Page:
Henryville Schools
Henryville, Indiana, USA

Architect:
BHDP Architecture
Cincinnati, Ohio, USA

Glazing Contractor / Window Installer:
Stanley Schultze & Co., Inc.
Louisville, Kentucky, USA

General Contractor:
BELFOR
Birmingham, Michigan, USA

Kawneer and Traco Products:
350 Medium Stile Entrances
Trifab® VG (VersaGlaze®) 451 Framing
TR-3500 3-1/4" Overlap Projected Thermal Windows (Project Out)
TR-3800 3-1/4" Fixed Thermal Windows

Just after 3:00 p.m. on Friday, March 2, 2012, a category F4 tornado ravaged the town of Henryville, Indiana, directly hitting the Henryville Schools’ campus, which houses the elementary school and is connected to the junior and senior high school. Though school had been dismissed early and most students made it home in time to find shelter, one bus returned to the school because the driver feared they could not make it home safely before the tornado arrived. That afternoon, more than 80 students and teachers huddled inside school offices as the tornado tore through the buildings. In a March 5 interview with Indiana’s Fox59, junior and senior high school principal Troy Albert said, “We had two hits and the hail storm... but 85 people walked out of that building and not a scratch on us.”

Cameras inside and outside the buildings captured footage of the tornado as it tore through the schools, destroying buildings, ripping off the roof and bringing down ceilings. After the tornado, school and state officials vowed to try and rebuild in time for the coming school year. Birmingham, Michigan-based BELFOR served as the general contractor for the project. As a worldwide leader in disaster recovery and property restoration, BELFOR was able to assess the damage and create a schedule that would ensure the completion of the job within the timeframe needed by the school system.

Longtime customer Louisville, Kentucky-based Stanley Schultze & Co., Inc. served as the project’s glazing contractor and window installer. “After walking through the buildings for the first time, I went home and hugged my family,” said Alan Gates, project manager with the company. “The damage was extensive. Parts of the building were ripped in half like a piece of paper. The fact that there were people inside the buildings during the tornado and everyone was okay, well, that’s unbelievable.” 

BHDP Architecture in Cincinnati spearheaded the design of the Henryville Schools’ rebuild. The original buildings used entrances and windows from Kawneer and Traco, and after assessing the damage post-tornado, the architect and owner decided to use products from the company again for the rebuild. Products included Kawneer’s 350 Medium Stile Entrances with Trifab® VG (VersaGlaze®) 451 Framing at the door jambs and sidelight areas, and Traco’s TR-3500 3-1/4" Overlap Projected Thermal Windows and TR-3800 3-1/4" Fixed Thermal Windows. 

According to Gates, the original doors and windows from Kawneer and Traco held up well against the tornado. He noted, “Of all the window and door units throughout the buildings, only one complete window unit was lost in the tornado, which really demonstrates the strength and durability of the units and is one of the reasons the school system wanted to rebuild using products from the same trusted brands.”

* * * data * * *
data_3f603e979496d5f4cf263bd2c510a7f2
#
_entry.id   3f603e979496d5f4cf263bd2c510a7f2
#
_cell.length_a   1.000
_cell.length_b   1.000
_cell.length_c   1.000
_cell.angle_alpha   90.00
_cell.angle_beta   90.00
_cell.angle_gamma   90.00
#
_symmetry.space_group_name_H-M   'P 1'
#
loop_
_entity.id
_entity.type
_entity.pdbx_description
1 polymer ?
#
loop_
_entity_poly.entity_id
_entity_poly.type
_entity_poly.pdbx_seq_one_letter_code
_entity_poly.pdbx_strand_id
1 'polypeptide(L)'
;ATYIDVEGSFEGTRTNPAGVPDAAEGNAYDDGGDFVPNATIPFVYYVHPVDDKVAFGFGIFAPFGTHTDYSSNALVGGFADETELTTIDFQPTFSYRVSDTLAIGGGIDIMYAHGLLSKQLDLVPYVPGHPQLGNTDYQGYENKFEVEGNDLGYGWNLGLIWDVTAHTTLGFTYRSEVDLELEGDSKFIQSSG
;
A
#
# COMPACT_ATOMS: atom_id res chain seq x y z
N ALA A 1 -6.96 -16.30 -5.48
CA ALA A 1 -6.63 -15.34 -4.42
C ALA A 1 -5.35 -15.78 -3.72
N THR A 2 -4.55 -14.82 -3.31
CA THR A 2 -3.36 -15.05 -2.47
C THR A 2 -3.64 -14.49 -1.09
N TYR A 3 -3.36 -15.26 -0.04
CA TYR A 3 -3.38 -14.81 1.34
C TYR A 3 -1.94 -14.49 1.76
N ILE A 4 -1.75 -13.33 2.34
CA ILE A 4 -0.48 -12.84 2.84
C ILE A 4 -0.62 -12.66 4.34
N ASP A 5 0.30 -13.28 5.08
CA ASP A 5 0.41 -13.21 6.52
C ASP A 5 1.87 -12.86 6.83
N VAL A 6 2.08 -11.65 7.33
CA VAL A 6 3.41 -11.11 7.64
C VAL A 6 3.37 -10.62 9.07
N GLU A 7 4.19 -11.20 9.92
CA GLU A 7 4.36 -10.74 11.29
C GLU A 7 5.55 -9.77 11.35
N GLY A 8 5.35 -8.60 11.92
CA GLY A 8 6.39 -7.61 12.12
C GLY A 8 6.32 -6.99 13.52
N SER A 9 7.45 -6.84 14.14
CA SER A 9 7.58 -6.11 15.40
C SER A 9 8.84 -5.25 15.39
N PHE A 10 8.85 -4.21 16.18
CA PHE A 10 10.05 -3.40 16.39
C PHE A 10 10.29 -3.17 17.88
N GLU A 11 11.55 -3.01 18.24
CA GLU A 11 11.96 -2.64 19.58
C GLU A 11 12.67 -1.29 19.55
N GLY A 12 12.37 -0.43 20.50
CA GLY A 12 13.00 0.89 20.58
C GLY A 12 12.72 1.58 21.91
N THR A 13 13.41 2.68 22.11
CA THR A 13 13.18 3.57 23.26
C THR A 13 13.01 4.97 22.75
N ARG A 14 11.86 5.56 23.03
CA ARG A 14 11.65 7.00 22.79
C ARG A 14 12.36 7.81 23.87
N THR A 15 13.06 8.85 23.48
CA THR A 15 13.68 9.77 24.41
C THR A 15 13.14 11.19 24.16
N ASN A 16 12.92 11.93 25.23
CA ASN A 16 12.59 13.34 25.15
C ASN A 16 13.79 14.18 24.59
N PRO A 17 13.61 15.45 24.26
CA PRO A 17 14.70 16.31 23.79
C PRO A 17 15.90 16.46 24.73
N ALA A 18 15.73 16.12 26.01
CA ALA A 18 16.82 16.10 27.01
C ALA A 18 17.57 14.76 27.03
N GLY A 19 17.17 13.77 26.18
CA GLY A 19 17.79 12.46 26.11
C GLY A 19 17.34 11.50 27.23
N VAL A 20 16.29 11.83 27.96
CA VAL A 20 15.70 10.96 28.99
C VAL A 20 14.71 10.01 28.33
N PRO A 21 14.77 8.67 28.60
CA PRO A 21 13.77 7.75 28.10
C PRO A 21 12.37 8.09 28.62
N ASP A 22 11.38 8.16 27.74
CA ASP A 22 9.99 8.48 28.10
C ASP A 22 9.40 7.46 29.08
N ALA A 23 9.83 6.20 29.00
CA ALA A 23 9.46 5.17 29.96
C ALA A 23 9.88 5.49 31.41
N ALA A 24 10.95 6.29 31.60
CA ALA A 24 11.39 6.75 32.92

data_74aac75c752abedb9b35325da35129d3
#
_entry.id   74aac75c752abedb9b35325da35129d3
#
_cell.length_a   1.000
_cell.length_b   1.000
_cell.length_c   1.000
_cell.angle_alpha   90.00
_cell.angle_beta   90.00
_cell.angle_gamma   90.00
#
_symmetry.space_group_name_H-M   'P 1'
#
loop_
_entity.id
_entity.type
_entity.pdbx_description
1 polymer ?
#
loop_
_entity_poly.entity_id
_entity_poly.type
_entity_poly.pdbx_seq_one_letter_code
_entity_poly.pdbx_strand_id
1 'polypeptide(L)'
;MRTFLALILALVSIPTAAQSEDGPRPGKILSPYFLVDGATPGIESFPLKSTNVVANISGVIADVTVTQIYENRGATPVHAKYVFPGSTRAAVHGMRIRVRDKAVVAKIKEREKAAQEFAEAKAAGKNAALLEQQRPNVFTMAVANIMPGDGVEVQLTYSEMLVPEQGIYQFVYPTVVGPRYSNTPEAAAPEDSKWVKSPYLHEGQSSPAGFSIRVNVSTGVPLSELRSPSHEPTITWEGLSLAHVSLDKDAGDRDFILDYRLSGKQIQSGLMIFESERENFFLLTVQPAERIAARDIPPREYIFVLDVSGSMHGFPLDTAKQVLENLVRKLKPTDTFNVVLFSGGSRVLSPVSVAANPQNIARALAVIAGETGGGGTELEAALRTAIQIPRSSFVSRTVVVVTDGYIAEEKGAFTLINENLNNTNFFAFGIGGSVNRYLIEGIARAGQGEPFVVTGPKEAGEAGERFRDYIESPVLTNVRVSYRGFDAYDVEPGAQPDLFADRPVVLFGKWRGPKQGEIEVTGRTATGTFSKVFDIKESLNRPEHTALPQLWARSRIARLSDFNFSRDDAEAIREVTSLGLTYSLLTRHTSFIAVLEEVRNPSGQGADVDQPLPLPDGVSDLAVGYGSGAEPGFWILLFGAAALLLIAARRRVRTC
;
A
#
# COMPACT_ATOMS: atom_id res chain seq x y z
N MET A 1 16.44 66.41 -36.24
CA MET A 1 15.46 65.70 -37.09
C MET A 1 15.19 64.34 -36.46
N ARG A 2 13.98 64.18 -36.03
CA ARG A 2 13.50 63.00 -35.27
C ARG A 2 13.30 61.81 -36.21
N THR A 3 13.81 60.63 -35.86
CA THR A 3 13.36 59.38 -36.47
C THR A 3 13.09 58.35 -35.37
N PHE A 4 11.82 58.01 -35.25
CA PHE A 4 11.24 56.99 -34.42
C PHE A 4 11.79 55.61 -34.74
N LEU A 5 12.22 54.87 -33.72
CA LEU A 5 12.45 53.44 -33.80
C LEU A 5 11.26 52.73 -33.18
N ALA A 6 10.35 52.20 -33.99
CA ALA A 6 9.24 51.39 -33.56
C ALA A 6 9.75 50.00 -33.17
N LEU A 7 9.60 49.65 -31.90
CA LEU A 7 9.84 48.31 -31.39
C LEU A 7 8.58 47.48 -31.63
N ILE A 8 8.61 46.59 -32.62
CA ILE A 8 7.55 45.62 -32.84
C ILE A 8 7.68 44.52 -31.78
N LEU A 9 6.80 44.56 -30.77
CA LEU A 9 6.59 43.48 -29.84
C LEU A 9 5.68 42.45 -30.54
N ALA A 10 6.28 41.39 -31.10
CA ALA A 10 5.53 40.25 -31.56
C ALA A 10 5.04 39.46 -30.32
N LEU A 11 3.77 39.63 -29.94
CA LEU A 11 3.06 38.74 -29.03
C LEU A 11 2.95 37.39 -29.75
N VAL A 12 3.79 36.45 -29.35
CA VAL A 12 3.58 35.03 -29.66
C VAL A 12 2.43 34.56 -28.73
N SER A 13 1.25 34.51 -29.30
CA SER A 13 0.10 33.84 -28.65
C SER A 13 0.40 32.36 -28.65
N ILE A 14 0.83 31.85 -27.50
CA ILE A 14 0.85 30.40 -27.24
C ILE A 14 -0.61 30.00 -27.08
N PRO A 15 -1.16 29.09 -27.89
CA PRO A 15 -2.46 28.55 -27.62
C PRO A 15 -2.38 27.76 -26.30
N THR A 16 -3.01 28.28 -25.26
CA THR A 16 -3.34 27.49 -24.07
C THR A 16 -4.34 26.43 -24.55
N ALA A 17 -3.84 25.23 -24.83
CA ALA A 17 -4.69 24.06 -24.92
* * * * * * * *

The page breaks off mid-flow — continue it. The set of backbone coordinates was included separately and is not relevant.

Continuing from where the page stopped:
During reconstruction, every exterior entrance was replaced, along with several doors on the interior of the buildings. 350 Medium Stile Entrances provide extra strength for applications with high use, such as schools, and can be easily integrated into the Trifab® 451 VG framing system. The TR-3500 and TR-3800 windows offer clean aesthetics, durability and integrated thermal performance. High-performance insulating glass with Heat Mirror™ Suspended Coated Film Technology from Southwall Insulating Glass in Chicago was used throughout the building to achieve high thermal performance, maximize occupant comfort, control UV radiation and help with noise control.

Meeting the deadline required extended workdays and larger installation crews as well as fast work on everybody’s part, including Kawneer and Traco, who had to manufacture products in a compressed timeframe. According to an article on wthr.com, “The $54-million construction project should have taken more than three times as long as it did. But a crew of 300 [had worked] almost 24-7 since just days after the tornado struck.” 

“One of the biggest challenges we faced was building the products with enough time to get things shipped and installed,” said Mike Bettice, Architectural Sales Representative for Kawneer North America. “And because the damage to the buildings was so severe, we were discovering additional doors that needed replacing after the initial order had been placed.”

The tornadoes that hit the town of Henryville were a part of a line of tornadoes that swept through the midwestern and southern United States. Southern Indiana was among the most devastated areas.  But, on August 7, just five months after the tornado, Henryville students returned to a newly reconstructed facility. 

Response from students, faculty, parents and the Henryville community has been overwhelmingly positive. The design of the new schools was very similar to the previous facilities, so students were able to return to school on time and be in a space that was both new and completely familiar.

“To get this project completed on time – especially with shortened manufacturing cycles and delivery times – took a tremendous amount of coordination and teamwork,” said Tim Moyer, LEED AP, Window Specialist, Kawneer/Traco. “The devastation from this tornado was mind-blowing, but from the time we set foot on campus a few weeks after the tornado hit, we knew we wanted to get these kids back in their buildings by the new school year. We are so pleased to have done just that.”